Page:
Preparing to be an executor of an estate

On Behalf of | Dec 14, 2020 | Probate And Estate Administration |

Being an executor of an estate is more than having a title and involves lots of time, patience, and the ability to uncover assets and information. Even though it is difficult to refuse the request, executors should know and prepare for their estate administration duties.


Being an executor is time-consuming. It can include telephone calls, recording financial information at the courthouse, sending out correspondence and other tasks. Information may be needed from banks, mortgage service providers, investment firms, life insurance companies and any other entity that played a part in the decedent’s holdings.

Sorting through and placing values on years of accumulated property at the deceased person’s home may be another time-consuming, tedious, and demanding task. Trying to fairly and correctly allocate this property to family members makes this duty even more difficult.


Executors must have strong organization skills and know how to look for information. A person is unqualified if they cannot balance their checkbook, has their own financial problems, cannot organize financial information, or lacks attention to detail.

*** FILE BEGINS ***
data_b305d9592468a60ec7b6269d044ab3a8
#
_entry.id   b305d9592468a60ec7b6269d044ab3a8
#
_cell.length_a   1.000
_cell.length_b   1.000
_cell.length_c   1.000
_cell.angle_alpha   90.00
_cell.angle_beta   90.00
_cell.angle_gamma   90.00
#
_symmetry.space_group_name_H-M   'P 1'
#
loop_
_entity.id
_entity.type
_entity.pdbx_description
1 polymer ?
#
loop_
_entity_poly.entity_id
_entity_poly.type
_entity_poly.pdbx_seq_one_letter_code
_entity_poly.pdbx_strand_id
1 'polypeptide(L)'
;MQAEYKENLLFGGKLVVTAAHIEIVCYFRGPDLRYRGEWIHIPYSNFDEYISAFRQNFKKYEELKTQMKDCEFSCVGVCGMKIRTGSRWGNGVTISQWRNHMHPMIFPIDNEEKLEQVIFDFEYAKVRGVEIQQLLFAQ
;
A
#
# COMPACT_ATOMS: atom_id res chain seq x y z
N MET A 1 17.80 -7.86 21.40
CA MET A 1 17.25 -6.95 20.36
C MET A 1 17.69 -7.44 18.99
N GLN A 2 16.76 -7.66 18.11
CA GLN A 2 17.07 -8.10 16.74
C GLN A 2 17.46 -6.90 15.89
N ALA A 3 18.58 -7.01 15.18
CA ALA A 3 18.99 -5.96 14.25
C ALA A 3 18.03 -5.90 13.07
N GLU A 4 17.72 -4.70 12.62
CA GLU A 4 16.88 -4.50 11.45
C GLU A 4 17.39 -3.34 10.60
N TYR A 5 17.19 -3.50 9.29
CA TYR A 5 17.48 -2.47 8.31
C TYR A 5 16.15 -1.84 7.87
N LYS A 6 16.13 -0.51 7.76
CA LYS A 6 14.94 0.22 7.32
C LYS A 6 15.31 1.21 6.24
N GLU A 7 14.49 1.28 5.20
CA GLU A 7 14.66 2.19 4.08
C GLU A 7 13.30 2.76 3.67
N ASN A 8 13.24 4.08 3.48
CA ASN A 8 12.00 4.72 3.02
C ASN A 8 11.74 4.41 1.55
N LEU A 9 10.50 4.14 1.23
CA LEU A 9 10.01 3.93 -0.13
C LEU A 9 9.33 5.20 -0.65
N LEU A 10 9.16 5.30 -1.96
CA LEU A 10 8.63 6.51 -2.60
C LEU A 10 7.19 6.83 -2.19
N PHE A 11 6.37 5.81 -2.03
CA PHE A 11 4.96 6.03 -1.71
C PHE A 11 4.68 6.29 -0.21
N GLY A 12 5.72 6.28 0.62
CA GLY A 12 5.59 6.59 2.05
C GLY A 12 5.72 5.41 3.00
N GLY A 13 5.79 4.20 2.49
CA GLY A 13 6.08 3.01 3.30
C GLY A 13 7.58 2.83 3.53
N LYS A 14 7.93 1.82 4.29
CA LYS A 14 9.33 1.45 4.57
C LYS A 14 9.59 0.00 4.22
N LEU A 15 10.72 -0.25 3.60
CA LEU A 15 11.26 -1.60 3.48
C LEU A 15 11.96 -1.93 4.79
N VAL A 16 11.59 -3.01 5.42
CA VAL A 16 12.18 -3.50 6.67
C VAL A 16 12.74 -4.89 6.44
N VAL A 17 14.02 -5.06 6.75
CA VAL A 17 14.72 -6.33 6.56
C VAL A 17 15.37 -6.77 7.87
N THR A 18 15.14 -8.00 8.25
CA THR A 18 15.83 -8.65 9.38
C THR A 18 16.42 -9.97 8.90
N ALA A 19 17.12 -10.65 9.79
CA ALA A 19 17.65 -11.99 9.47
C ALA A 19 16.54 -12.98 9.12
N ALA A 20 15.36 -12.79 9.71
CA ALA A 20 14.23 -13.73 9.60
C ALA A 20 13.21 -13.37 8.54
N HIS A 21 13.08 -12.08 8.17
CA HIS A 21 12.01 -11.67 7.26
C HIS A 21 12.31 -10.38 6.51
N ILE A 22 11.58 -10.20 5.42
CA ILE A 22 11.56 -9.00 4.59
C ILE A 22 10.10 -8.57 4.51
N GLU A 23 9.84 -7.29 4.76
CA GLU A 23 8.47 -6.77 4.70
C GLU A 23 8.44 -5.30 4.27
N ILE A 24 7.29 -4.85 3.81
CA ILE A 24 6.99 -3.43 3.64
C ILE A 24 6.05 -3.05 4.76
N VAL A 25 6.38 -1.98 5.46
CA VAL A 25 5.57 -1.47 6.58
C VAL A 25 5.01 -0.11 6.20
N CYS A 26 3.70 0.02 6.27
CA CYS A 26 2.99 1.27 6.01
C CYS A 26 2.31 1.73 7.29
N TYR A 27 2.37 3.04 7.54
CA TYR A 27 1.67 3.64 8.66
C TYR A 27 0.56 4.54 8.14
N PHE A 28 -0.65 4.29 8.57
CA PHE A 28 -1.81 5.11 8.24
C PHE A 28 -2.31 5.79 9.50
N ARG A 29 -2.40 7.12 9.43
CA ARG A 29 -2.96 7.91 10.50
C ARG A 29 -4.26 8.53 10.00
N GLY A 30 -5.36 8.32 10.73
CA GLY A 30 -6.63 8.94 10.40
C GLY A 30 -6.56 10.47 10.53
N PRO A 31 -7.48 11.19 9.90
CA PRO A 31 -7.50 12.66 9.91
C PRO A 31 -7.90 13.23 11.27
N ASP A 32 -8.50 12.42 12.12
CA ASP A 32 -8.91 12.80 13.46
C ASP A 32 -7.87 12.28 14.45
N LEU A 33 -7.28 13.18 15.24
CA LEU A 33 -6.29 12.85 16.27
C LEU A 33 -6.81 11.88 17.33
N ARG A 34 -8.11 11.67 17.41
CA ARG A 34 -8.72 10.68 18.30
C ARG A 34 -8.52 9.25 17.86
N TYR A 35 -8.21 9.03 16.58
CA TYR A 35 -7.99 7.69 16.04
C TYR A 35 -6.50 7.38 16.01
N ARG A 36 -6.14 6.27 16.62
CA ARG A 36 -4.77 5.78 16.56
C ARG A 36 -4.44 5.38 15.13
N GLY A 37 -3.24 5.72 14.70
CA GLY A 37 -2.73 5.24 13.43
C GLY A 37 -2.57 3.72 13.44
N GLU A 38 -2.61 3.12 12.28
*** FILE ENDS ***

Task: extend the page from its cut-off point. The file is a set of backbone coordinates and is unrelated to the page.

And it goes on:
It is important for executors to stay calm as they deal with many legal and financial matters. They must also try to be fair to family members. Executors should openly settle affairs openly to maintain tranquility and create trust.


Pennsylvania has laws governing an executor’s responsibilities and when they should undertake their duties. These typically include paying funeral expenses, publishing death notifications and filing estate taxes, among other things.

Executors may seek legal assistance because they are personally liable for the estate’s proper administration. The IRS may hold executors accountable if they misrepresent the value of assets. If heirs do not receive the proper allocation of assets, an executor may have to reimburse them or pay fines.


Being an executor may require travel and time loss from work. Personal time may also have value.

Executors may be entitled to take a percentage of the estate’s value which is often contained in the will. Otherwise, fees can be what is reasonable and just under the circumstances. This can lead to conflict with heirs who may be unaware for the time that the executor expended.

An attorney can help executors perform their duties. Heirs can also seek legal representation to assure that the estate is being handled properly.